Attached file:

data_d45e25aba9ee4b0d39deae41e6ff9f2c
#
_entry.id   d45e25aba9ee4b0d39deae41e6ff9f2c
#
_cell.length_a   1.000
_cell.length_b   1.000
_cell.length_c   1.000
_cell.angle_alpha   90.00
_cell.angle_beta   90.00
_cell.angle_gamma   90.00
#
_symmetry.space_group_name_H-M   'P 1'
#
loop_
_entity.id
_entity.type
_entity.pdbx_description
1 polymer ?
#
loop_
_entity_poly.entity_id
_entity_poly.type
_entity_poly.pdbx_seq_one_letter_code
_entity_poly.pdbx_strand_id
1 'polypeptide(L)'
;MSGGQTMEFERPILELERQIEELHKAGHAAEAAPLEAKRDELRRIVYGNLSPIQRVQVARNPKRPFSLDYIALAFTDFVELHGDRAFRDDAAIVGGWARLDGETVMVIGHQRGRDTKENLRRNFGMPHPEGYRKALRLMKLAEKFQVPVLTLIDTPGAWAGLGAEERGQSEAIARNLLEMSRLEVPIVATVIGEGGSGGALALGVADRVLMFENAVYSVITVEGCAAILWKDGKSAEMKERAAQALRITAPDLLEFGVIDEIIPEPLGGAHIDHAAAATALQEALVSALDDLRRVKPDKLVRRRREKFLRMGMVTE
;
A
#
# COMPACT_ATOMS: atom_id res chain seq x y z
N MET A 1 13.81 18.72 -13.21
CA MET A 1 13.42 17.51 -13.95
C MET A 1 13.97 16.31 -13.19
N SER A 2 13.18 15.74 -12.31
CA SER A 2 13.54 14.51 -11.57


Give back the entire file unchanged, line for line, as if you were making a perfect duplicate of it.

data_d45e25aba9ee4b0d39deae41e6ff9f2c
#
_entry.id   d45e25aba9ee4b0d39deae41e6ff9f2c
#
_cell.length_a   1.000
_cell.length_b   1.000
_cell.length_c   1.000
_cell.angle_alpha   90.00
_cell.angle_beta   90.00
_cell.angle_gamma   90.00
#
_symmetry.space_group_name_H-M   'P 1'
#
loop_
_entity.id
_entity.type
_entity.pdbx_description
1 polymer ?
#
loop_
_entity_poly.entity_id
_entity_poly.type
_entity_poly.pdbx_seq_one_letter_code
_entity_poly.pdbx_strand_id
1 'polypeptide(L)'
;MSGGQTMEFERPILELERQIEELHKAGHAAEAAPLEAKRDELRRIVYGNLSPIQRVQVARNPKRPFSLDYIALAFTDFVELHGDRAFRDDAAIVGGWARLDGETVMVIGHQRGRDTKENLRRNFGMPHPEGYRKALRLMKLAEKFQVPVLTLIDTPGAWAGLGAEERGQSEAIARNLLEMSRLEVPIVATVIGEGGSGGALALGVADRVLMFENAVYSVITVEGCAAILWKDGKSAEMKERAAQALRITAPDLLEFGVIDEIIPEPLGGAHIDHAAAATALQEALVSALDDLRRVKPDKLVRRRREKFLRMGMVTE
;
A
#
# COMPACT_ATOMS: atom_id res chain seq x y z
N MET A 1 13.81 18.72 -13.21
CA MET A 1 13.42 17.51 -13.95
C MET A 1 13.97 16.31 -13.19
N SER A 2 13.18 15.74 -12.31
CA SER A 2 13.54 14.51 -11.57